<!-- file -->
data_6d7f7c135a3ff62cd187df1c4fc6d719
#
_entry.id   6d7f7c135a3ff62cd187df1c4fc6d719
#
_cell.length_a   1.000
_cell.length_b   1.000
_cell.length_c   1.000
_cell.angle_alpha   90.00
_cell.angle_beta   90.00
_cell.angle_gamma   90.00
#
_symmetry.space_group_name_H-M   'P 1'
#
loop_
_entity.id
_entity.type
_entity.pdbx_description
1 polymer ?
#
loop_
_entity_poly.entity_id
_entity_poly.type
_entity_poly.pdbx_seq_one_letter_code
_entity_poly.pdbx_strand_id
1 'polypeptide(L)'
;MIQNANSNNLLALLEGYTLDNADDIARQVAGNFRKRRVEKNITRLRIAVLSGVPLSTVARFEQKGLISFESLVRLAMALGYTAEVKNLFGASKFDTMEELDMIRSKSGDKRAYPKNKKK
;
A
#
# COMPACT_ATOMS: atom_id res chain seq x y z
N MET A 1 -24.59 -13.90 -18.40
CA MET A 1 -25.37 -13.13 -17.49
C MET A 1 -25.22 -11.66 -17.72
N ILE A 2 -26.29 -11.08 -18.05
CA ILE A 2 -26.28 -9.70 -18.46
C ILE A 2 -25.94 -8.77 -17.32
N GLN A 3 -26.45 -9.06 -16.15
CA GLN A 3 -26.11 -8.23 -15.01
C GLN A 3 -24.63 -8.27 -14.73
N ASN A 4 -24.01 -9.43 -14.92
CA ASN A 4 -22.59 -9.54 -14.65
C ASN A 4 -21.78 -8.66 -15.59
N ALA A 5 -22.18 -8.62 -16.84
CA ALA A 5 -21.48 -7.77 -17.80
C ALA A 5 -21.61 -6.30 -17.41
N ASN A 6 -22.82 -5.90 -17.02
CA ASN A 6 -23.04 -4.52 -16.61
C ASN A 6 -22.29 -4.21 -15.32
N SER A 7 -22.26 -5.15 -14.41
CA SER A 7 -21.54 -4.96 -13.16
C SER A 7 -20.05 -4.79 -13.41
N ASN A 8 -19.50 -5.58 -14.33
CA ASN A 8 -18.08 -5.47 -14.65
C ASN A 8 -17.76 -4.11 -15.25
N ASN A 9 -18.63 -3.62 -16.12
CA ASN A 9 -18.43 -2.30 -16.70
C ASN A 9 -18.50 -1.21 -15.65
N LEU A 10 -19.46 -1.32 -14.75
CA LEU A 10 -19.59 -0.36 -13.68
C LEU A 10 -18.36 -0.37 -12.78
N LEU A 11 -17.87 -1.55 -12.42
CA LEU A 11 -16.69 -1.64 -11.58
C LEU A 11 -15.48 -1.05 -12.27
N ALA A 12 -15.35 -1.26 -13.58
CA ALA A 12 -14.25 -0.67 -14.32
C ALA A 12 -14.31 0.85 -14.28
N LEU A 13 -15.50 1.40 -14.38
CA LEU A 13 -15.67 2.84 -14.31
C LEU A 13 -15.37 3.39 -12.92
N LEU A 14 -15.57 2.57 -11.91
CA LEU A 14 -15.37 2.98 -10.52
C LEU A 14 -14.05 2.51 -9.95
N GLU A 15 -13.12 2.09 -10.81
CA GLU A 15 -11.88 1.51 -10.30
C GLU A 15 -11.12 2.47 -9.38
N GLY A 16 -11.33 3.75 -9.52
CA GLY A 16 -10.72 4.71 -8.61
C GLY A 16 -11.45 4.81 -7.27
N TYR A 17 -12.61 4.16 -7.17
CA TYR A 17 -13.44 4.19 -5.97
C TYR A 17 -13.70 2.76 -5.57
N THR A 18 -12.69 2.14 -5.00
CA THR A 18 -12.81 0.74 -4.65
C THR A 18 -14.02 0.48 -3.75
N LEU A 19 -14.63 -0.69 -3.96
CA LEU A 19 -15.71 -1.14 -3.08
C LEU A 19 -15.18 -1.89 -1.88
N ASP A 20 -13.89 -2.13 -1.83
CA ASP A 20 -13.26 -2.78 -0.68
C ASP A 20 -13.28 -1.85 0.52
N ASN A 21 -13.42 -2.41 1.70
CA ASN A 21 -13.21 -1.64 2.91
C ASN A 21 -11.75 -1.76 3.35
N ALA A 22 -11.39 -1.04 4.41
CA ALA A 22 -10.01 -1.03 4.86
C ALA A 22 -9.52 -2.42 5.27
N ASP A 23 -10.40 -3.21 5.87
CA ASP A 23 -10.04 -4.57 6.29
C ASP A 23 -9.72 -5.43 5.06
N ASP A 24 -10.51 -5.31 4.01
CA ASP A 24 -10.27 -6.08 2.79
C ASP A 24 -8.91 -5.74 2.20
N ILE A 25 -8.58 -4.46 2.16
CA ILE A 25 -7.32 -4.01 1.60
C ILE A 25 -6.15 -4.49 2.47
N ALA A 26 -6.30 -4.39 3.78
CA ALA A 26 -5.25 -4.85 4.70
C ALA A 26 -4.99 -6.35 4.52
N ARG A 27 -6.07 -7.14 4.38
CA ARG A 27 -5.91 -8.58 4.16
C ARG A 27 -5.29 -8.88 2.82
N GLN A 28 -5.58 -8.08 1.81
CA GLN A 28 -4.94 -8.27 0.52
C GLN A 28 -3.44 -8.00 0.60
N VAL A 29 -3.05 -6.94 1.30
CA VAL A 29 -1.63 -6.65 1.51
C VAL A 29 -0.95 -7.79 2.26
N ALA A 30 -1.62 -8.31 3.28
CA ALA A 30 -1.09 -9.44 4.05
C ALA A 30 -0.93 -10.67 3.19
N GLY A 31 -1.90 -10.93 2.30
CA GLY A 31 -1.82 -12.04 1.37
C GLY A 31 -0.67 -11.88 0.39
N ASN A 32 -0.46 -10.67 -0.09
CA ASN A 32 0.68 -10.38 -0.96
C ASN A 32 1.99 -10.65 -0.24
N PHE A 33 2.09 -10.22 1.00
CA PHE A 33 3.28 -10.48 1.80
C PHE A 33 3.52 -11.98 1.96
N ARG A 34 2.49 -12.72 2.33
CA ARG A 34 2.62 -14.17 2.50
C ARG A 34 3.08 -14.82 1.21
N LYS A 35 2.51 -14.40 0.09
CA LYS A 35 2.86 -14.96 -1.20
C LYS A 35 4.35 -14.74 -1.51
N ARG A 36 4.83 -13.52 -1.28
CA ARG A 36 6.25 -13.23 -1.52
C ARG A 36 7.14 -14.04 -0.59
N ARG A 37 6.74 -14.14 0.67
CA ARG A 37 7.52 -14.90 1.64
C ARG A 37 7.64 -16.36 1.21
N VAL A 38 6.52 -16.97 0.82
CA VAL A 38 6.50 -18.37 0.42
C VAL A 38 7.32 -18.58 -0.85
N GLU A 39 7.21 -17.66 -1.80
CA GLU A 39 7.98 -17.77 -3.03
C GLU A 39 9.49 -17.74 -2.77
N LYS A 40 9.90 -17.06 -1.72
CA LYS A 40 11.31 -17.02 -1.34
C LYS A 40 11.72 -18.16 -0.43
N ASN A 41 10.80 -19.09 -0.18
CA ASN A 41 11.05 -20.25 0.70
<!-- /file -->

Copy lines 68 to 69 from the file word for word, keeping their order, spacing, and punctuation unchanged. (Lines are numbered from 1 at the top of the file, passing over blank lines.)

CA LEU A 13 -15.67 2.84 -14.31
C LEU A 13 -15.37 3.39 -12.92